CZ Chair

  • tagged Robert Kerr's 15 Years of Great Coverage in the UK #DAresists #Medicare4all with approved 2017-10-07 07:24:36 -0400

    15 Years of Great Coverage in the UK #DAresists #Medicare4all

    Dear Julia, I am a US citizen who is living in London because my husband of nearly 14 years is British. A very persuasive argument for convincing me to move back to London was the NHS. We met while I was teaching in France on a Fulbright Exchange and lived in London after marrying, which is how I learned how much better life is with universal healthcare. Although I talked my husband into living in the US with me, we found our health insurance payments were overwhelming--approaching the cost of our mortgage, although the standard of care was not better than the care we received when living in London. We knew how great the NHS is, and appreciated the excellent care we received when my husband was hospitalized for pneumonia for 17 days treatment at Kingston Hospital here in the U.K. As I looked at retirement and the end of my employer sponsored insurance, the cost of and quality of healthcare was daunting, so we returned to London. I have many friends who have expressed envy at my choice. I cannot accept the heartless sacrifice of lives in the USA that is required to fund the profits of the healthcare and insurance industries. My own two daughters from a previous marriage struggled to find any healthcare after they grew too old to be covered by my plan. In their twenties, neither was able to find an employer who offered health insurance or an affordable plan until the ACA was passed. As a result of this healthcare, each daughter was able to receive treatment for problems that had worsened for lack of treatment. I worry about how they will suffer if the Republicans are able to repeal the ACA. When I look at the healthcare available to so many countries, I am distraught that my daughters, and now my grandson, will face lifelong struggles to remain healthy as well as possible bankruptcy and financial ruin just because we are all Americans, born in the richest, most powerful nation on Earth but seen as nothing but consumers. I hope my thoughts on this life-or-death issue are of some assistance in any appeal you can make to our legislators. I have called and emailed my home state's senators to thank them for fighting each of the continual attacks on the ACA, and have contacted through phone calls and postcards other senators to ask them to reject the Cassidy-Graham bill. Kind regards, Debra Daniels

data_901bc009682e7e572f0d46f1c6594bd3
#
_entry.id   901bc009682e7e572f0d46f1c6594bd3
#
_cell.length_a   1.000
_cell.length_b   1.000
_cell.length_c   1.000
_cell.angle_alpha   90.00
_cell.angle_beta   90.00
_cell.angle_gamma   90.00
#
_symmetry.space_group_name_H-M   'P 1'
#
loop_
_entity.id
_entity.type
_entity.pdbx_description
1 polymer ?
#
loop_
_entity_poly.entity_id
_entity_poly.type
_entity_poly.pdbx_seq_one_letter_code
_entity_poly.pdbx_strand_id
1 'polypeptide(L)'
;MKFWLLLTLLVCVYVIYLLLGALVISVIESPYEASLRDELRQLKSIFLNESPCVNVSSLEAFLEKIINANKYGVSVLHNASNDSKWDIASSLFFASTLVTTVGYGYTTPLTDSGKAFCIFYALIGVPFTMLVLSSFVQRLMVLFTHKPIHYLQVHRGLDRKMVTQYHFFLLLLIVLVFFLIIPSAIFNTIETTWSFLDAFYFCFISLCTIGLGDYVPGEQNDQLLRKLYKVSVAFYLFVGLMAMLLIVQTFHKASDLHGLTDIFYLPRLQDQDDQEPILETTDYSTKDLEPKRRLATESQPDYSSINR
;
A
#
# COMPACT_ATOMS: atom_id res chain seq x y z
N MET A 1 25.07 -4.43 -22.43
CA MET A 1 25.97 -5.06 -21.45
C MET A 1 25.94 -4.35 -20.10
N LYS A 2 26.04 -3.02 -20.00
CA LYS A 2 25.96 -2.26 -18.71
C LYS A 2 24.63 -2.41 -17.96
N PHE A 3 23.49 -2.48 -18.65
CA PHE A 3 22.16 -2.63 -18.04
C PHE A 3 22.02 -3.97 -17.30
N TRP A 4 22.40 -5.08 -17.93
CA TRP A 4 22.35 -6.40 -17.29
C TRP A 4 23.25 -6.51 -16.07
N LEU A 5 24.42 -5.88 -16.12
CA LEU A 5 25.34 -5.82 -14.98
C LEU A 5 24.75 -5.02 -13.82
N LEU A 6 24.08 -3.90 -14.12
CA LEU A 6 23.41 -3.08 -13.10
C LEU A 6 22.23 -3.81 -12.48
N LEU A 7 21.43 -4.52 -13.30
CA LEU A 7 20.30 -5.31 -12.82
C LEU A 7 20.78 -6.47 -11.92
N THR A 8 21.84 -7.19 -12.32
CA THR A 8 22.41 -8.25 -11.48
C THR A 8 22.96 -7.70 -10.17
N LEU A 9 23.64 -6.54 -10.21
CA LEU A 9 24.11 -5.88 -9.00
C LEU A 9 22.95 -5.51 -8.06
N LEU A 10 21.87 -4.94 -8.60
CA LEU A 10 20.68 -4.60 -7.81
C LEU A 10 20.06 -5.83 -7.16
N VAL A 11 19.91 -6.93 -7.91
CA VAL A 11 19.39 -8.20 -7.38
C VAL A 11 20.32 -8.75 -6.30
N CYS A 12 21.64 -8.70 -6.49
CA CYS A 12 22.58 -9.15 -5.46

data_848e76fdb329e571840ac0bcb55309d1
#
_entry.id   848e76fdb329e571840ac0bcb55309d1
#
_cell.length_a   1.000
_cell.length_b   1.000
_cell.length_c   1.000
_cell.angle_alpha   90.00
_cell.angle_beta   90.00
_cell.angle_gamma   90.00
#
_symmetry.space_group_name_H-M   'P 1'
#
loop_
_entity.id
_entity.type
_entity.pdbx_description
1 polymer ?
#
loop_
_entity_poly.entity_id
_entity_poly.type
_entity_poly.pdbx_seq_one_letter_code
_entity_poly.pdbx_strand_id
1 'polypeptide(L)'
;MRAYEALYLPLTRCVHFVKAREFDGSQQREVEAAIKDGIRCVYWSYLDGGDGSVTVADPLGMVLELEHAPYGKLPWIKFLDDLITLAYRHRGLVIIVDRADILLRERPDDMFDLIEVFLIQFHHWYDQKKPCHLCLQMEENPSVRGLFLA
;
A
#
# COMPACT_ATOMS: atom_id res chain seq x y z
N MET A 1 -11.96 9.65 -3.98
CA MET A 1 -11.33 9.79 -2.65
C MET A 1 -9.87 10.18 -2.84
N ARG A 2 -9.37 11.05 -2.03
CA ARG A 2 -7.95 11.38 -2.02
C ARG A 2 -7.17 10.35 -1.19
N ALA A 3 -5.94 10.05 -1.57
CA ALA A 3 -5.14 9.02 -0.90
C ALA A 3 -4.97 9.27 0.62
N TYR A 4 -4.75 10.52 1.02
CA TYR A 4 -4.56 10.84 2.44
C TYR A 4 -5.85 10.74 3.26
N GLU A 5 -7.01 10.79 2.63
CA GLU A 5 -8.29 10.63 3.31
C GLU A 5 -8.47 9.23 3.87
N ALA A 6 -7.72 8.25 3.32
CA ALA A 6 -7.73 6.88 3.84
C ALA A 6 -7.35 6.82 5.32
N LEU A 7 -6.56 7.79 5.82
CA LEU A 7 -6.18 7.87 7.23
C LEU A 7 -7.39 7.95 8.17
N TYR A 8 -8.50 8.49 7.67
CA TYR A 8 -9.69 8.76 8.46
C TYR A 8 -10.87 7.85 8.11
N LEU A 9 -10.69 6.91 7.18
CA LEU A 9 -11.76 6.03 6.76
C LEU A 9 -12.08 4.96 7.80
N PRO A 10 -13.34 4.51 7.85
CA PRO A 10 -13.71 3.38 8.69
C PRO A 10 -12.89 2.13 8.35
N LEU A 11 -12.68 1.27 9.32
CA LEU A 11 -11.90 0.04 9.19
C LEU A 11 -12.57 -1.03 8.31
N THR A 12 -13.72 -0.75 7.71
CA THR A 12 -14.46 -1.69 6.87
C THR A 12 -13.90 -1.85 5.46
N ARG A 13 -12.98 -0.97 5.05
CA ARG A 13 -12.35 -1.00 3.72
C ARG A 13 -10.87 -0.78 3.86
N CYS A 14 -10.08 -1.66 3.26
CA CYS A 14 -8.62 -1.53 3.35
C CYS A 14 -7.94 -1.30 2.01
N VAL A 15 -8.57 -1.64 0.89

• tagged Robert Kerr's Many experiences in France #DAresists #Medicare4all with approved 2017-10-07 07:24:16 -0400

    Many experiences in France #DAresists #Medicare4all

    Aside from the usual and thankfully banal problems of bearing and raising three children, I can report on fairly major issues. NB: I also have a “mutuelle”—a collective non-profit complementary health arrangement that costs approx. €2000 a year and covers the 30% French social security doesn’t pay in some cases. Except in the last, worst item below I don’t remember which paid what. --A hard fall on cement the night before I was supposed to lecture in Oxford resulted in a hip replacement and hospitalisation for almost two weeks [Radcliffe Hospital] plus special transport arrangements home to Paris. French social security and probably the mutuelle reimbursed costs to the Brits. --Three fractured vertebrae and three “vertebroplasties” in which they inject resin cement: cost zero --Worst: in late 1999 my husband was diagnosed with a fairly rare form of cancer : He died a year and a half later after two operations, one very long and risky, intensive care, a whole variety of convalescent measures at home or in hospital, daily nursing visits when at home and, a particular blessing in the circumstances, he was able to spend the last two weeks of his life surrounded by his family at home, in a hospital bed with perfusion and three times daily visits from a nurse as well as regular ones from our family doctor. He could self-administer doses of morphine as needed and we were all with him when he died. Cost for us: Zero, entirely paid by French social security since he had a recognised “serious illness”. I sometimes tell this story now in talks to encourage the French and other Europeans to fight for all our public services, explaining to them we would have had to sell the house if we had lived in the United States. Since I have mentioned giving talks, it may be worth adding that after Smith College junior year abroad where I met and later married my French husband and living in France, I was able to win two higher degrees, a “licence” in philosophy, equivalent to a US master’s degree and allowing Immediate entry to the doctorate. Ten years later I got my PhD with honours in political science from the Ecole des Hautes Etudes en Sciences sociales, a quite prestigious part of the French university graduate schools system. Cost—about $150/year in today’s dollars for inscription and insurance fees. Comment: Totally impossible for me cost-wise had I lived in the US. With 17 books and innumerable talks, articles and interviews for various social / ecological/ political causes since, mostly without fee, I feel I have “given back”, as Americans like to say. Note: My four grandchildren have now graduated from a variety of excellent, highly recognised schools [except for some at masters’ level with modest tuition fees] in several disciplines and—barring global warming disaster—are set for life. Long live Bernie Sanders!

  • Romney Care was a life saver that should be available to all #DAresists #Medicare4all